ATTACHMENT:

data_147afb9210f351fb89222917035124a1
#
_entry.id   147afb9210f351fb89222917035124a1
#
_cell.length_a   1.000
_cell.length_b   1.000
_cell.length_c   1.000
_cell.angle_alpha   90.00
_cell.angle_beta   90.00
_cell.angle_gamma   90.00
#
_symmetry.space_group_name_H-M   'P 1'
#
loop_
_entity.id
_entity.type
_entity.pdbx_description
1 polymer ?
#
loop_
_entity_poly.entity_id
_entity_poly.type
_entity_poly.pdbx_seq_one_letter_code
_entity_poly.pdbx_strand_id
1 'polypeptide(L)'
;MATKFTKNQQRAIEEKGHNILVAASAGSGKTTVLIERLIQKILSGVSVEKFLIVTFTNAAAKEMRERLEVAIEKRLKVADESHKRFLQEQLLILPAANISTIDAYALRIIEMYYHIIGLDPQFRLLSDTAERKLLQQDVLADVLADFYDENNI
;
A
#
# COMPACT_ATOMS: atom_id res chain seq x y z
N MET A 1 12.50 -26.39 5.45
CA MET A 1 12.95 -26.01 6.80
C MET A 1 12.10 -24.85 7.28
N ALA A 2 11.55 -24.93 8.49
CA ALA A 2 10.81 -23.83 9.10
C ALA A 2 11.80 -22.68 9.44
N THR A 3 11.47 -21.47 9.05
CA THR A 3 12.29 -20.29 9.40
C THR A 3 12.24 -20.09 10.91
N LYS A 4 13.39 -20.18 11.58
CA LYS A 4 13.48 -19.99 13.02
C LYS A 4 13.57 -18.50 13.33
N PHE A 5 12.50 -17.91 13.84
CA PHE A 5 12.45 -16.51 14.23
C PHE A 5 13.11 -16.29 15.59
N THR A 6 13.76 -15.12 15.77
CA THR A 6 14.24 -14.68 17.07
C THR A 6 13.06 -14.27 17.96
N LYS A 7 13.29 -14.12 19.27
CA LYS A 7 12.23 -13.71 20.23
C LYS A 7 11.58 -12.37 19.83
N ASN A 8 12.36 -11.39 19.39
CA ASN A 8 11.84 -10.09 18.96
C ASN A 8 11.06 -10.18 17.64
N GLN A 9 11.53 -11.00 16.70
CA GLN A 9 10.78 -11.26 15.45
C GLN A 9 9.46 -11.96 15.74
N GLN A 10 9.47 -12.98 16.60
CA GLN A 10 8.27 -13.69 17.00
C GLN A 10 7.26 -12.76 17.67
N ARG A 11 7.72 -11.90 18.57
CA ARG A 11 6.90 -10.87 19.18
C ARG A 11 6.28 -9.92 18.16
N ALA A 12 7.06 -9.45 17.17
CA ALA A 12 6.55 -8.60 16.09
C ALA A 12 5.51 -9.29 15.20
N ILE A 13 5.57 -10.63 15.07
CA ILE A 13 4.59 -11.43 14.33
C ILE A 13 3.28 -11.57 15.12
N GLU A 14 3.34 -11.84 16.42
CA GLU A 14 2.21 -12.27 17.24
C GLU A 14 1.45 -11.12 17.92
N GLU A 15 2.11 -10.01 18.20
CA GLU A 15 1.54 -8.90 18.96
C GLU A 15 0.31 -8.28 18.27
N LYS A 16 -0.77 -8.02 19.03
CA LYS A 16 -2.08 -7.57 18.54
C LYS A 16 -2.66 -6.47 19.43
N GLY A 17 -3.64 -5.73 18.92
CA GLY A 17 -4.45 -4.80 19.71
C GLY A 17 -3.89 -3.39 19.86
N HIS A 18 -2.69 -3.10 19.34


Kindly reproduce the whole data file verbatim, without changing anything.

data_147afb9210f351fb89222917035124a1
#
_entry.id   147afb9210f351fb89222917035124a1
#
_cell.length_a   1.000
_cell.length_b   1.000
_cell.length_c   1.000
_cell.angle_alpha   90.00
_cell.angle_beta   90.00
_cell.angle_gamma   90.00
#
_symmetry.space_group_name_H-M   'P 1'
#
loop_
_entity.id
_entity.type
_entity.pdbx_description
1 polymer ?
#
loop_
_entity_poly.entity_id
_entity_poly.type
_entity_poly.pdbx_seq_one_letter_code
_entity_poly.pdbx_strand_id
1 'polypeptide(L)'
;MATKFTKNQQRAIEEKGHNILVAASAGSGKTTVLIERLIQKILSGVSVEKFLIVTFTNAAAKEMRERLEVAIEKRLKVADESHKRFLQEQLLILPAANISTIDAYALRIIEMYYHIIGLDPQFRLLSDTAERKLLQQDVLADVLADFYDENNI
;
A
#
# COMPACT_ATOMS: atom_id res chain seq x y z
N MET A 1 12.50 -26.39 5.45
CA MET A 1 12.95 -26.01 6.80
C MET A 1 12.10 -24.85 7.28
N ALA A 2 11.55 -24.93 8.49
CA ALA A 2 10.81 -23.83 9.10
C ALA A 2 11.80 -22.68 9.44
N THR A 3 11.47 -21.47 9.05
CA THR A 3 12.29 -20.29 9.40
C THR A 3 12.24 -20.09 10.91
N LYS A 4 13.39 -20.18 11.58
CA LYS A 4 13.48 -19.99 13.02
C LYS A 4 13.57 -18.50 13.33
N PHE A 5 12.50 -17.91 13.84
CA PHE A 5 12.45 -16.51 14.23
C PHE A 5 13.11 -16.29 15.59
N THR A 6 13.76 -15.12 15.77
CA THR A 6 14.24 -14.68 17.07
C THR A 6 13.06 -14.27 17.96
N LYS A 7 13.29 -14.12 19.27
CA LYS A 7 12.23 -13.71 20.23
C LYS A 7 11.58 -12.37 19.83
N ASN A 8 12.36 -11.39 19.39
CA ASN A 8 11.84 -10.09 18.96
C ASN A 8 11.06 -10.18 17.64
N GLN A 9 11.53 -11.00 16.70
CA GLN A 9 10.78 -11.26 15.45
C GLN A 9 9.46 -11.96 15.74
N GLN A 10 9.47 -12.98 16.60
CA GLN A 10 8.27 -13.69 17.00
C GLN A 10 7.26 -12.76 17.67
N ARG A 11 7.72 -11.90 18.57
CA ARG A 11 6.90 -10.87 19.18
C ARG A 11 6.28 -9.92 18.16
N ALA A 12 7.06 -9.45 17.17
CA ALA A 12 6.55 -8.60 16.09
C ALA A 12 5.51 -9.29 15.20
N ILE A 13 5.57 -10.63 15.07
CA ILE A 13 4.59 -11.43 14.33
C ILE A 13 3.28 -11.57 15.12
N GLU A 14 3.34 -11.84 16.42
CA GLU A 14 2.21 -12.27 17.24
C GLU A 14 1.45 -11.12 17.92
N GLU A 15 2.11 -10.01 18.20
CA GLU A 15 1.54 -8.90 18.96
C GLU A 15 0.31 -8.28 18.27
N LYS A 16 -0.77 -8.02 19.03
CA LYS A 16 -2.08 -7.57 18.54
C LYS A 16 -2.66 -6.47 19.43
N GLY A 17 -3.64 -5.73 18.92
CA GLY A 17 -4.45 -4.80 19.71
C GLY A 17 -3.89 -3.39 19.86
N HIS A 18 -2.69 -3.10 19.34